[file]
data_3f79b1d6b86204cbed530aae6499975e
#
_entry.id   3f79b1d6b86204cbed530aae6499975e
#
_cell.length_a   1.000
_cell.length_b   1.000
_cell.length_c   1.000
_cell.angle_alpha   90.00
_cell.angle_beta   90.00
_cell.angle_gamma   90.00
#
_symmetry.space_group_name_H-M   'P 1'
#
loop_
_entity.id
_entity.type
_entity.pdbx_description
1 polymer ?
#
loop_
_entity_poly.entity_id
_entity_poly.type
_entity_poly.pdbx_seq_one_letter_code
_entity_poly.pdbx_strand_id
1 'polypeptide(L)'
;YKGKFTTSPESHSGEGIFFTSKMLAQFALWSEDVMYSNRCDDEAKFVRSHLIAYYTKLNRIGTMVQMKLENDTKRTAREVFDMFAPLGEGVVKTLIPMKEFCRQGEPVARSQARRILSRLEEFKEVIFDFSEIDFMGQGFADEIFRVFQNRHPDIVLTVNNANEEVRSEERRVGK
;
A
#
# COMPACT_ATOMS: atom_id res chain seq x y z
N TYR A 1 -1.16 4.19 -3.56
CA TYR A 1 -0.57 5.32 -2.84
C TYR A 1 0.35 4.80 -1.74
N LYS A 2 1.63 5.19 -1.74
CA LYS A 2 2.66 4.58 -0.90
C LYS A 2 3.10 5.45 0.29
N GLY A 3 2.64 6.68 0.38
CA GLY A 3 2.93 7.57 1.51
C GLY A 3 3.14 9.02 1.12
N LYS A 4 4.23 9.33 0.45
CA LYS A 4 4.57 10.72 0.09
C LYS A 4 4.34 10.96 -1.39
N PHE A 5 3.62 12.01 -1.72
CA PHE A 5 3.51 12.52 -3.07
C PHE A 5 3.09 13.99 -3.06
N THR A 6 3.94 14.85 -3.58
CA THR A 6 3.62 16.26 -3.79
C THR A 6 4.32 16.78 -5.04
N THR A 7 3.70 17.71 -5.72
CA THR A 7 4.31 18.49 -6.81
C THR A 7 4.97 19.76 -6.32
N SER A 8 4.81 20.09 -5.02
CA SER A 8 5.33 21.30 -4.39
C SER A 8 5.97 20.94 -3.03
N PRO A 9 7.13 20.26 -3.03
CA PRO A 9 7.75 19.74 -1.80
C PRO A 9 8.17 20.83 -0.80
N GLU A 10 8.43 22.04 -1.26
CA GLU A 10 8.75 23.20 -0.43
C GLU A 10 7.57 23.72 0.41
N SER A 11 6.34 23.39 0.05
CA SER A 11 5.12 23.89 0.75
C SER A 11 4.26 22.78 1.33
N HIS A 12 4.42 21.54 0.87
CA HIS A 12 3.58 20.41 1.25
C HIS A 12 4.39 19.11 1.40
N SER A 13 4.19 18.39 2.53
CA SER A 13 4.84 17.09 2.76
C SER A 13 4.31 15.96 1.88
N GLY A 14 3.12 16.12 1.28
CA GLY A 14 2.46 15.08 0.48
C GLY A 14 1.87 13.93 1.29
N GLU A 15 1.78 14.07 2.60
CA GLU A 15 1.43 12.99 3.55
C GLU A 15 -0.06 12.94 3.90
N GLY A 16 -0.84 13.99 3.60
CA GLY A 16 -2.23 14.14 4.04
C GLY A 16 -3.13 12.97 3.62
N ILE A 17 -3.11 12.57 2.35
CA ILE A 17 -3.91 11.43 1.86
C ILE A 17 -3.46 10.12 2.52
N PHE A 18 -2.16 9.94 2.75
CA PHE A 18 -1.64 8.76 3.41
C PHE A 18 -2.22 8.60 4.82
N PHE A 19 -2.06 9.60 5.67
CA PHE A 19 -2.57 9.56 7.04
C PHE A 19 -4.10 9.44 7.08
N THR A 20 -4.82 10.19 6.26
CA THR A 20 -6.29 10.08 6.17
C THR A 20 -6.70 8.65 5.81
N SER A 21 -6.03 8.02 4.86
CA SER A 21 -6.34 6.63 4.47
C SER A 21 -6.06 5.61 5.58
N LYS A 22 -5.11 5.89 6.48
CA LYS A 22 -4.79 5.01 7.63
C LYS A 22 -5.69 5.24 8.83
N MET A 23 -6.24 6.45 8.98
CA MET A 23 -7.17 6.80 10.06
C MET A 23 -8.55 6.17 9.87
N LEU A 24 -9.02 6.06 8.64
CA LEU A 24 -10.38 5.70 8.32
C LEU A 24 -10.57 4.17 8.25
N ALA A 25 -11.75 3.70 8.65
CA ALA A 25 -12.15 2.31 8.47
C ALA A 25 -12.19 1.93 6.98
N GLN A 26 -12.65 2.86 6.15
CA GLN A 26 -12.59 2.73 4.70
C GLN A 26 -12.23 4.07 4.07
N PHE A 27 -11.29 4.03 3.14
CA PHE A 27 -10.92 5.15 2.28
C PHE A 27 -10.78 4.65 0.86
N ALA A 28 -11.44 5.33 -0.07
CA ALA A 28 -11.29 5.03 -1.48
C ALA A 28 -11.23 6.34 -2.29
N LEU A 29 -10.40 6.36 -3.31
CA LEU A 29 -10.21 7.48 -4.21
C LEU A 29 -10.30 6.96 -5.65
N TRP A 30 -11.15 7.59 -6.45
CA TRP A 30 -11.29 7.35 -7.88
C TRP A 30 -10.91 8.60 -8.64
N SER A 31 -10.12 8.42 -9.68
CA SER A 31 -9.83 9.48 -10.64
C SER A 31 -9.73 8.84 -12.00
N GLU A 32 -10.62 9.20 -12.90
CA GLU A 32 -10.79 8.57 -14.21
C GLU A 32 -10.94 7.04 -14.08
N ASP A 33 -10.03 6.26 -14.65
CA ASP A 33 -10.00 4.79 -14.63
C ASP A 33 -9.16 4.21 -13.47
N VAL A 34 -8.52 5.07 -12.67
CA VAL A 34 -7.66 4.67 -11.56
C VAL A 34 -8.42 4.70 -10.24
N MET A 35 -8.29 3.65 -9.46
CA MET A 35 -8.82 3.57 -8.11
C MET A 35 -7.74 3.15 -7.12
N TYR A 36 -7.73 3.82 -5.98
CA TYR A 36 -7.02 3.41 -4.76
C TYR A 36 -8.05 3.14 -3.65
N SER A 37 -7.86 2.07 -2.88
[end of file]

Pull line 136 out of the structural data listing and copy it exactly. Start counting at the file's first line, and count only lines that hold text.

N TYR A 36 -7.73 3.82 -5.98